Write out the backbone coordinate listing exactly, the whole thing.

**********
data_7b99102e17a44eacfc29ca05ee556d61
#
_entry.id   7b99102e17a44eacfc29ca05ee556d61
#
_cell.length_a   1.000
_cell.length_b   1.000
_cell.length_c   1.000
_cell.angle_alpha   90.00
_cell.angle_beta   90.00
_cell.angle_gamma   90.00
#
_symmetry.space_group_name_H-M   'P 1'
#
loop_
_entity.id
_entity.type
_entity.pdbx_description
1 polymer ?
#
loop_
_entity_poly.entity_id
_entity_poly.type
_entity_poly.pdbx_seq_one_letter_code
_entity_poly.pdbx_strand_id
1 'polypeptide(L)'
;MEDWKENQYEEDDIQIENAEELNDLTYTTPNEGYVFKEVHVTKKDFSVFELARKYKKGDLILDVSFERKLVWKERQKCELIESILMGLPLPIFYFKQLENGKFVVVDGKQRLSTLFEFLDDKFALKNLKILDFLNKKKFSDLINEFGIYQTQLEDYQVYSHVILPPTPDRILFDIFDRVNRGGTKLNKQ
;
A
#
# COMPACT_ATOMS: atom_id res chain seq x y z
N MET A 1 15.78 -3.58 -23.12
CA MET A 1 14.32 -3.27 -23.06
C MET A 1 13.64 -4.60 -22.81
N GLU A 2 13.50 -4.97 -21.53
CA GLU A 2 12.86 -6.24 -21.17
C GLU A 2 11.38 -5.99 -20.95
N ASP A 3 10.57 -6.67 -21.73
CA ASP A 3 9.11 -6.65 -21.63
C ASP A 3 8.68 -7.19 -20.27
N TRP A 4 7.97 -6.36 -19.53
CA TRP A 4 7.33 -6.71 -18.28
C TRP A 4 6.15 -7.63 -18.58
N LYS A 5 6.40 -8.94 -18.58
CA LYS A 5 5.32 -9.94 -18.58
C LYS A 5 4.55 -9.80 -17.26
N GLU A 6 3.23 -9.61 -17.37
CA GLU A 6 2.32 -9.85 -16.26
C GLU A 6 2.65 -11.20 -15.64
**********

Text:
data_7b99102e17a44eacfc29ca05ee556d61
#
_entry.id   7b99102e17a44eacfc29ca05ee556d61
#
_cell.length_a   1.000
_cell.length_b   1.000
_cell.length_c   1.000
_cell.angle_alpha   90.00
_cell.angle_beta   90.00
_cell.angle_gamma   90.00
#
_symmetry.space_group_name_H-M   'P 1'
#
loop_
_entity.id
_entity.type
_entity.pdbx_description
1 polymer ?
#
loop_
_entity_poly.entity_id
_entity_poly.type
_entity_poly.pdbx_seq_one_letter_code
_entity_poly.pdbx_strand_id
1 'polypeptide(L)'
;MEDWKENQYEEDDIQIENAEELNDLTYTTPNEGYVFKEVHVTKKDFSVFELARKYKKGDLILDVSFERKLVWKERQKCELIESILMGLPLPIFYFKQLENGKFVVVDGKQRLSTLFEFLDDKFALKNLKILDFLNKKKFSDLINEFGIYQTQLEDYQVYSHVILPPTPDRILFDIFDRVNRGGTKLNKQ
;
A
#
# COMPACT_ATOMS: atom_id res chain seq x y z
N MET A 1 15.78 -3.58 -23.12
CA MET A 1 14.32 -3.27 -23.06
C MET A 1 13.64 -4.60 -22.81
N GLU A 2 13.50 -4.97 -21.53
CA GLU A 2 12.86 -6.24 -21.17
C GLU A 2 11.38 -5.99 -20.95
N ASP A 3 10.57 -6.67 -21.73
CA ASP A 3 9.11 -6.65 -21.63
C ASP A 3 8.68 -7.19 -20.27
N TRP A 4 7.97 -6.36 -19.53
CA TRP A 4 7.33 -6.71 -18.28
C TRP A 4 6.15 -7.63 -18.58
N LYS A 5 6.40 -8.94 -18.58
CA LYS A 5 5.32 -9.94 -18.58
C LYS A 5 4.55 -9.80 -17.26
N GLU A 6 3.23 -9.61 -17.37
CA GLU A 6 2.32 -9.85 -16.26
C GLU A 6 2.65 -11.20 -15.64